Cart
Your cart is empty

asian kitchen

baby

baking

breadspread

breakfast

candy

coffee and tea

delicacy

drinks

meals

sauces

snacks

soups

Dutch gifts

spices

Express delivery

organic products

All Brands

All Shop Information
Share this page
Yummy Dutch on Facebook


RSS
home » blog » valentine's day, carnaval and balkenbrij!


Valentine's Day, Carnaval And Balkenbrij!

Tuesday, 2nd February 2016 - Last updated on: Wednesday, 3rd February 2016

Februari is – of course – the month of love with Valentine’s day right around the corner, but in the Netherlands also the month when the Dutch celebrate Carnaval, especially in the southern provinces of the country.


What Wikipedia tells us about Carnaval.

Carnival (DutchCarnaval; also called "vastenavond" – eve of the fasting or Limburgish"vastelaovend") is an originally Pagan European spring festival, with an emphasis on role-reversal and suspension of social norms. The feast became assimilated by the Catholic Church and is celebrated in the three days preceding the Christian holidays of Ash Wednesday and Lent.[1]
From an anthropological point of view, Carnaval is a reversal ritual, in which social roles are reversed and norms about desired behavior are suspended.[2] Winter was thought of as the reign of the winter spirits that were to be driven out for the summer to return. Carnaval can thus be regarded as a rite of passage from darkness to light, from winter to summer: a fertility celebration, the first spring festival of the new year.[3]
In modern times the connection with religion has disappeared, though its date is still set before the start of the Christian feast of Lent. Also the core of the modern Carnaval has maintained its socially critical function by role reversal and temporary abandonment of social norms. The first day of Carnaval is six weeks before Easter Sunday. Carnaval officially begins on Sunday and lasts three days.[1]
Normal daily life comes to a stop for about a week in the southern part of the Netherlands during the Carnaval, with roads temporary blocked and many local businesses closed for the week as a result of employees who are en masse taking the days off during and the days after the Carnaval. Though according to tradition the feast lasts from Sunday until Tuesday. In recent years the feast usually starts on Saturday. Also Friday evening (or at schools at Friday afternoon) and in some places Thursday (Ouwe Wijven) are considered the start of Carnaval, which makes it a six days celebration. The festivities last the entire day and well into the nights. Some parades and many balls and bonte avonden or other meetings are held in the weeks before the official Carnaval, but never before the first official court meeting on 11 November. Historically the 40 days of Lent would start on Wednesday at midnight and continue until Easter. Nowadays it is still the official ending of Carnaval, though some Carnaval activities such as herring eating are traditionally held on Wednesday after Carnaval. Lent itself is generally not practiced anymore by the Southern Dutch population as a result of irreligion dominating the area nowadays”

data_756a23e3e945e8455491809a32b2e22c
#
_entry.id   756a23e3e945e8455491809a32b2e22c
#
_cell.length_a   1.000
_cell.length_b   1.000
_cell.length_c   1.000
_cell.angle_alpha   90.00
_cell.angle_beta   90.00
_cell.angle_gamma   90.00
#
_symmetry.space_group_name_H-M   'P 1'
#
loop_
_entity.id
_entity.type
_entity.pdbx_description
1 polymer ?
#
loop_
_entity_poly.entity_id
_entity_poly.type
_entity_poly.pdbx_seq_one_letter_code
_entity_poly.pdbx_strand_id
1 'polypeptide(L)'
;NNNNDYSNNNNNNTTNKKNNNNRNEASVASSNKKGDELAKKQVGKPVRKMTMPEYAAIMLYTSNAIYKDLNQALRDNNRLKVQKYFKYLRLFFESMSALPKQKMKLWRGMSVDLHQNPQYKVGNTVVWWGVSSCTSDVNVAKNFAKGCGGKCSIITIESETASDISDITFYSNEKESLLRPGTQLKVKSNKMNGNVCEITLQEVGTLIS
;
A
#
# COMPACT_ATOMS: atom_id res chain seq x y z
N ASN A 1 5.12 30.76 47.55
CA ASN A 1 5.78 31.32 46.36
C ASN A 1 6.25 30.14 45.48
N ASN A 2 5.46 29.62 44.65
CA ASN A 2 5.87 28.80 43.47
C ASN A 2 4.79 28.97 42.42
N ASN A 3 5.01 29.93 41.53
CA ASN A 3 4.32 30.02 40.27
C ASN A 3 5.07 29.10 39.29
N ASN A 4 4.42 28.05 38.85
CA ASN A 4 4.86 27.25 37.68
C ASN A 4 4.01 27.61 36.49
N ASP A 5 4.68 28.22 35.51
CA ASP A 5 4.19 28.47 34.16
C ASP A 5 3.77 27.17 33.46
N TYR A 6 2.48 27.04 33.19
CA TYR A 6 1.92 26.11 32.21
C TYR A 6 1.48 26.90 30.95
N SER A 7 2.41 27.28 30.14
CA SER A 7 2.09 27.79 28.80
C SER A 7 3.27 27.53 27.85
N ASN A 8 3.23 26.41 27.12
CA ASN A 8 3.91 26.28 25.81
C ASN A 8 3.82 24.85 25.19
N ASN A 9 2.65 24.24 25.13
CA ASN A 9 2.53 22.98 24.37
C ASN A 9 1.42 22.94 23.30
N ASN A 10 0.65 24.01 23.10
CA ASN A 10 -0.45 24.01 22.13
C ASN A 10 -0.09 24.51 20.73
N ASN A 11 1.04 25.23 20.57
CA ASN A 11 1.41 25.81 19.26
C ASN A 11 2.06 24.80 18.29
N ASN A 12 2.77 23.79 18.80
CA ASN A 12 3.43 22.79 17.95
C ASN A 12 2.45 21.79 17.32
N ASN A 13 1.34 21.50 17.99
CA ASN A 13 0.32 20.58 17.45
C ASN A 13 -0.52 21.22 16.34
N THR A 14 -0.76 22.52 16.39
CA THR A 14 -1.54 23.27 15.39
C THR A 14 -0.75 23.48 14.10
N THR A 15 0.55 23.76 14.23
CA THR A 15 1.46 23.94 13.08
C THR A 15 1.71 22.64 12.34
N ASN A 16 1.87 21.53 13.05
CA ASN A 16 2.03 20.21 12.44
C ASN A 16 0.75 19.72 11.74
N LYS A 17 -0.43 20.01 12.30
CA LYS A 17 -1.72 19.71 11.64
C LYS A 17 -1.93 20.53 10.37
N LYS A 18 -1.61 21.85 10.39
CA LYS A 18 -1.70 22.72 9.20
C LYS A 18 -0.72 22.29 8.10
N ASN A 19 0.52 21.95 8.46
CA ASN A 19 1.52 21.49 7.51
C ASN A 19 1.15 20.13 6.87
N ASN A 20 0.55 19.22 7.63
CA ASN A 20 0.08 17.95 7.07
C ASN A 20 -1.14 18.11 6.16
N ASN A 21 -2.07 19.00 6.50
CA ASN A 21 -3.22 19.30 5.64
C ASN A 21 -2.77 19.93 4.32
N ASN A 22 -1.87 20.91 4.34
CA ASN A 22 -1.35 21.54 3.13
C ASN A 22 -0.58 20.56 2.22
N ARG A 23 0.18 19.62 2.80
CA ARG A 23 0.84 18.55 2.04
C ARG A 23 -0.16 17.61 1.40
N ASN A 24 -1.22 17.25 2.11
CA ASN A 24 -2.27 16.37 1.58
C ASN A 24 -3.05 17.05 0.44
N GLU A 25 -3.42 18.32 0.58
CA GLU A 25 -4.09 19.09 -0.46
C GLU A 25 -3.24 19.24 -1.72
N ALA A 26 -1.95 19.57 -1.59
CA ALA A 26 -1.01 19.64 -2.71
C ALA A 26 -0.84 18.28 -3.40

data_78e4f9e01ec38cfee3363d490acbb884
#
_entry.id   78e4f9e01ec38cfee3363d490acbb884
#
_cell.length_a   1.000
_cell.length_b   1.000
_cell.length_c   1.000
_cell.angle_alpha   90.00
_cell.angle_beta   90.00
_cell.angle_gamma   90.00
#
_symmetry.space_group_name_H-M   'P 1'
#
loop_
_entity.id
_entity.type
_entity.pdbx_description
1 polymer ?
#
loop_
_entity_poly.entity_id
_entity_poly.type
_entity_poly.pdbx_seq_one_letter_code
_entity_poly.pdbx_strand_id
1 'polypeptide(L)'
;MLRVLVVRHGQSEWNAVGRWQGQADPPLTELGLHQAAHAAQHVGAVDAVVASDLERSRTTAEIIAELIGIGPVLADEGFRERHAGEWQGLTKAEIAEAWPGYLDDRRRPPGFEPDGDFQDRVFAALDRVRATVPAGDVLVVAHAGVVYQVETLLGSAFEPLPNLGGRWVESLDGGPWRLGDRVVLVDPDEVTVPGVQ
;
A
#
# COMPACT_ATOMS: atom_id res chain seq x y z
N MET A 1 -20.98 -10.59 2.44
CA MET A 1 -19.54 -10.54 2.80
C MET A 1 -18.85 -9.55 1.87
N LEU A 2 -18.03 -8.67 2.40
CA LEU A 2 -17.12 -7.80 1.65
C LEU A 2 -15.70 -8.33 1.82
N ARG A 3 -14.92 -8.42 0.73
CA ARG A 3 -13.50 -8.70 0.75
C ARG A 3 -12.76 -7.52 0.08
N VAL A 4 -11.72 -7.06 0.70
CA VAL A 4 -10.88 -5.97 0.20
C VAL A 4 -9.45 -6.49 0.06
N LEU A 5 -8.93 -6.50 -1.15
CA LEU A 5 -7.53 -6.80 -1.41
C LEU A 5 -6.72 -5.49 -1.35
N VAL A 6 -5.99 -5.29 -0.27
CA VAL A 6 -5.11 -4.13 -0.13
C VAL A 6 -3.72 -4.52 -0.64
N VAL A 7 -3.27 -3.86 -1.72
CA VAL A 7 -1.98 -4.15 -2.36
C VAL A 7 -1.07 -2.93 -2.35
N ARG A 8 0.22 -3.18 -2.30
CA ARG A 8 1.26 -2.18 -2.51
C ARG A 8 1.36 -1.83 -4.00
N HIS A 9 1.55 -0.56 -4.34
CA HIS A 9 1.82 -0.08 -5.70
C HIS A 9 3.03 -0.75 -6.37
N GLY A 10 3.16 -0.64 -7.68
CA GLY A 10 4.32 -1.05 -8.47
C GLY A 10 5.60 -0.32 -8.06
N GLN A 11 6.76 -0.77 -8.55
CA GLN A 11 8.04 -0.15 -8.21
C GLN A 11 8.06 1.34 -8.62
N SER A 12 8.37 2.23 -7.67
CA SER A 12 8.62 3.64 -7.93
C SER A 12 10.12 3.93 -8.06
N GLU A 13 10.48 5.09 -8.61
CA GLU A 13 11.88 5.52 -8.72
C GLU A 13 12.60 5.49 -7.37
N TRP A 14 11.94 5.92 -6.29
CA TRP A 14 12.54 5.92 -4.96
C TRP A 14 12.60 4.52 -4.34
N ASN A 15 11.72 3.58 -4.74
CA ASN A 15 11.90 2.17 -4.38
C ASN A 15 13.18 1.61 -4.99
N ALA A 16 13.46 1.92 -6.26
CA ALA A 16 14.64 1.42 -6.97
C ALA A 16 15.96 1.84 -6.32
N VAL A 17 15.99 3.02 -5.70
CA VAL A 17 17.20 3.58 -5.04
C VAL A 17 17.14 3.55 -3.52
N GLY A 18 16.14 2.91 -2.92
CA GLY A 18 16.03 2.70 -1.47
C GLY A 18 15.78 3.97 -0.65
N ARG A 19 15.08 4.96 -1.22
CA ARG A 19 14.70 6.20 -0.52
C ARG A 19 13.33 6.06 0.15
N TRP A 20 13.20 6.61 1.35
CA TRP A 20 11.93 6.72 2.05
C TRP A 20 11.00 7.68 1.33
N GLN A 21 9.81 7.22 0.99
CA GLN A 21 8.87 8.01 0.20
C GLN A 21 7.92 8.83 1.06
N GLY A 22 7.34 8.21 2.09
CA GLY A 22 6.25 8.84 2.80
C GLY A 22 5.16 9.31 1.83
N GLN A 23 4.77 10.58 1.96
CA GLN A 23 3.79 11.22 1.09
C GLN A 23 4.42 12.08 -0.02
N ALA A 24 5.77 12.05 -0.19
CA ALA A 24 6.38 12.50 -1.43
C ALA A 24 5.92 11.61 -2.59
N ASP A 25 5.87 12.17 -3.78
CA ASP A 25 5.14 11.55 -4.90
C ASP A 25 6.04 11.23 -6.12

A wise lesson:

if you go out celebrating Carnaval, eating good, solid food, is essential to last during the festivities. Food such as worstenbroodjes, erwtensoep, and balkenbrij are popular.

Balkenbrij is actually a traditional dish that you either love or hate.
Nowadays balkenbrij may contain slightly different ingredients, but this is the traditional recipe:

BALKENBRIJ.

Ingredients:

1 pig's head without lower jaw.
1/2 pound of fresh, streaky Ham
5 or 6 liters of water
salt, pepper to taste
1 1/4 kg of pancake flour
some normal flour
 

Instructions:


Wash the pig's head and the Ham and cook in water with salt.
Take the meat off the bone and mince it together with the Ham.
Bring the mixture to taste with peper and salt, but keep in mind that stock and flour will be added.
Bring the cooking water to the boil, adding the 5 or 6 liters of water to it.
Add the meat mass, bring to the boil and mix as much (buckwheat)flour through it until it goes stiff. Taste the mixture and add salt if necessary.
Transfer into broad, not too deep dishes or cake tins which have been dusted with flour beforehand and leave to cool. Cut the Balkenbrij into slices of about a finger thick, flour them and fry quickly in lard or butter.

Sometimes served with warm apple slices.

Eet smakelijk / Enjoy your meal!
(With a little help from: Wikipedia, recipes.wikia.com, byaranka.nl (Balkenbrij picture) and lieveheersbeestje-31.plazilla.com/carnaval/ (carnaval picture))
 
 
 
 

Tags: valentijn, valentines, carnaval, carnival, vasten, balkenbrij, recipe, dutch, food, eten, traditional, hollands

be the first to add a comment
add to favorites


» To be able to add comments or favorites you need a Yummy Dutch account «
Returning customers log in below

Use your email to log in

why create an account?